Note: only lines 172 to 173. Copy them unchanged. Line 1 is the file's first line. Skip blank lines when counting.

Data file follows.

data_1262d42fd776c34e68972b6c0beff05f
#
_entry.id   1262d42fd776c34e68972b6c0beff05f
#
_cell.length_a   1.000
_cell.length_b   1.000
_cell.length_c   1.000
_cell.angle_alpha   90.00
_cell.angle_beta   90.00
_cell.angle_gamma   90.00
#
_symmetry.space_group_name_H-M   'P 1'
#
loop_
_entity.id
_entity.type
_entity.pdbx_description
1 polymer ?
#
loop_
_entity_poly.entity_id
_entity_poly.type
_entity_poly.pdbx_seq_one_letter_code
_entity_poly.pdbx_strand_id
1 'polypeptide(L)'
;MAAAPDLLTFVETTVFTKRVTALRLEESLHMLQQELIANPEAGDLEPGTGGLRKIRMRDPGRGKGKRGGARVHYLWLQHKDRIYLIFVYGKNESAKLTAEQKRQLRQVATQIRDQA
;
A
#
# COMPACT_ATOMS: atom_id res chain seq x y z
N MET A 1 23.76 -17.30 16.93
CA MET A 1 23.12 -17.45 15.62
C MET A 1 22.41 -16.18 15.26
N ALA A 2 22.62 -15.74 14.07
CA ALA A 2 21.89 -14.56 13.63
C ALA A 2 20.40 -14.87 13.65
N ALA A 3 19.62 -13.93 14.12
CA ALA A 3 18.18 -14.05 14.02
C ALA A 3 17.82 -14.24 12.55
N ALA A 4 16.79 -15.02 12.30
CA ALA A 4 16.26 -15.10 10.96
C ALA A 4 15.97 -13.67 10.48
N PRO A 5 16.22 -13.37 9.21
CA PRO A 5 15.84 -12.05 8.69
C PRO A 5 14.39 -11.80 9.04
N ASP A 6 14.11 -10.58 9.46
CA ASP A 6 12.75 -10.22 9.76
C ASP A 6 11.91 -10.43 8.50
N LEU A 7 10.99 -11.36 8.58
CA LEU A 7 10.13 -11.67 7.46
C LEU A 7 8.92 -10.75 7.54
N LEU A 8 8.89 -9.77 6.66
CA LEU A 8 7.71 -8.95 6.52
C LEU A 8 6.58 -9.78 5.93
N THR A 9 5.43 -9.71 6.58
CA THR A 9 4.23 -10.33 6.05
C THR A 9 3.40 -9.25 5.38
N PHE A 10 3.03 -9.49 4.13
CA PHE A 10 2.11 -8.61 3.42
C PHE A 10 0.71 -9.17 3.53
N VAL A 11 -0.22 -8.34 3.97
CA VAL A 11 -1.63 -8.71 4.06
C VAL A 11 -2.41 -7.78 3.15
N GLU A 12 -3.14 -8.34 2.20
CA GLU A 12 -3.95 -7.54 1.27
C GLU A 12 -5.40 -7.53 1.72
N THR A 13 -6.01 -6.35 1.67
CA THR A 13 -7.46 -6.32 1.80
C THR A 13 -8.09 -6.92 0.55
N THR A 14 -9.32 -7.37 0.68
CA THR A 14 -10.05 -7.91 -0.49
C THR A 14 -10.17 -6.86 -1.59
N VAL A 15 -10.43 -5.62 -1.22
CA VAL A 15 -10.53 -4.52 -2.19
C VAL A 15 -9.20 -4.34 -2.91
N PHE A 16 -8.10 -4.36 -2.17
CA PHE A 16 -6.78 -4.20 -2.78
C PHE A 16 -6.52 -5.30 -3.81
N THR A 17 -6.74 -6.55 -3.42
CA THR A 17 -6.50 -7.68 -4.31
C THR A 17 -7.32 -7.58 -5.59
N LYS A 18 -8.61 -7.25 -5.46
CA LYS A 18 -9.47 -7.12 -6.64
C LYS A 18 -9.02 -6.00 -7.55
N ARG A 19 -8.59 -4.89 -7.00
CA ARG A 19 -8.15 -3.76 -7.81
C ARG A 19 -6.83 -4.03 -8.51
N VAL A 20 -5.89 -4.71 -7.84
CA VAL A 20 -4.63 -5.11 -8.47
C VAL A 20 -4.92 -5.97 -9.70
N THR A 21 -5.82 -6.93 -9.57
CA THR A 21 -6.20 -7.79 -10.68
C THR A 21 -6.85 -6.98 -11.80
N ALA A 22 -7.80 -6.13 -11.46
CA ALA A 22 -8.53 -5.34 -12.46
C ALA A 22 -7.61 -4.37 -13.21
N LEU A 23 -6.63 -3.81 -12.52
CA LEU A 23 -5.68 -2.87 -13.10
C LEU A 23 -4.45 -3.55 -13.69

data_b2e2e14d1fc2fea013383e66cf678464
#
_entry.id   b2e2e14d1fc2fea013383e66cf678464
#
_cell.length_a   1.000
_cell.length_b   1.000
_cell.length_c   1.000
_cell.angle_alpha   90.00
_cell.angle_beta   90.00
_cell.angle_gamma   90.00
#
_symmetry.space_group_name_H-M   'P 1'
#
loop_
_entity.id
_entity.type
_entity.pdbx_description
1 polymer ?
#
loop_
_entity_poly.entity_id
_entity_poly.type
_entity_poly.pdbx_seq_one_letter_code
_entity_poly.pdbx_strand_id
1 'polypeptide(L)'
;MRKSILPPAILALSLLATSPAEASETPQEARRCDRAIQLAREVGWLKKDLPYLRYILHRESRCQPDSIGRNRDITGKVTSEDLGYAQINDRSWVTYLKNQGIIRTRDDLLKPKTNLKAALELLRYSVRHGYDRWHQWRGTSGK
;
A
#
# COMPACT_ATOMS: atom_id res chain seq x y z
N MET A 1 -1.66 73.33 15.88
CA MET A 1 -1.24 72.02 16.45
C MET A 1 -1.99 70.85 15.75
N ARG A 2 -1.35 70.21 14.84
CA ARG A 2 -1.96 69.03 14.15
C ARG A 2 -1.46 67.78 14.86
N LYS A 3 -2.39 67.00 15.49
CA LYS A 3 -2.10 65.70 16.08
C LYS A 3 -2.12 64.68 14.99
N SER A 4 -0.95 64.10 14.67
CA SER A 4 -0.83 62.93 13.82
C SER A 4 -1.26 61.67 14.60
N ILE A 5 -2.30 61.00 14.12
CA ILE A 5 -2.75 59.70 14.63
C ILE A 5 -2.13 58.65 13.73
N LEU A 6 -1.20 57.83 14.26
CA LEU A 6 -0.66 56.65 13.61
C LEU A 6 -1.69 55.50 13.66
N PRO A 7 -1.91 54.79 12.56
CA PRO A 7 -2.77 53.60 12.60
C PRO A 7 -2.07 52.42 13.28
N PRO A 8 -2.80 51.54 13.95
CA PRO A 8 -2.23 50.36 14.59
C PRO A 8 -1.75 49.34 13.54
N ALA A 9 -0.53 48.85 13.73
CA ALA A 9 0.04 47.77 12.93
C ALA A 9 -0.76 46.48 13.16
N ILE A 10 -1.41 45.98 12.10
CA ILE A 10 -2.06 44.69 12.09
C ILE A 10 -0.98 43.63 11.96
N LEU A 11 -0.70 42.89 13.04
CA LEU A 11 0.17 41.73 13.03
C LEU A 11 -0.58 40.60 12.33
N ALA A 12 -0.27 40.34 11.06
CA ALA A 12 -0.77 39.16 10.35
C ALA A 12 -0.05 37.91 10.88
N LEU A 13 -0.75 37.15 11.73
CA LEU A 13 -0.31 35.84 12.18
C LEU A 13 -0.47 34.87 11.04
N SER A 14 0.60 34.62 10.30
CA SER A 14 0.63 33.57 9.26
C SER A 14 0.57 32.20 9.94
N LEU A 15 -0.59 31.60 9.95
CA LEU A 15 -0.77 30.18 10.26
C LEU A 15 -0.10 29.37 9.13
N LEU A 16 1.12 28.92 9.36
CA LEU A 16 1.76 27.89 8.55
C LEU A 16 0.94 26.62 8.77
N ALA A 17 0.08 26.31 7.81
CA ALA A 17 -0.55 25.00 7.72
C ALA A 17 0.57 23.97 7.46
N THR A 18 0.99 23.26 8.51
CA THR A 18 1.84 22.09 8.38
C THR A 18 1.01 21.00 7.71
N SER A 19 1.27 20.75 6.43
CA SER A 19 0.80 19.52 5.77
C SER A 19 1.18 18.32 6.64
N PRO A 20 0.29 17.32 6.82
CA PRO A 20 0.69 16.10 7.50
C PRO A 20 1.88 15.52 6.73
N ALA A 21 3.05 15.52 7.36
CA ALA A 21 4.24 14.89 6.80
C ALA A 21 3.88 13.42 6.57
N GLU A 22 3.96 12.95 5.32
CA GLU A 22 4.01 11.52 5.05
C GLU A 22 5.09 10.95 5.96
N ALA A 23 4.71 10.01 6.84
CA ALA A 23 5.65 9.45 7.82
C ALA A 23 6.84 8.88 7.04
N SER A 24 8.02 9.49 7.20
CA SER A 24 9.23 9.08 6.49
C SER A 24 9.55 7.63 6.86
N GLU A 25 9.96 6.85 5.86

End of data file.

N LEU A 15 -0.59 31.60 9.95
CA LEU A 15 -0.77 30.18 10.26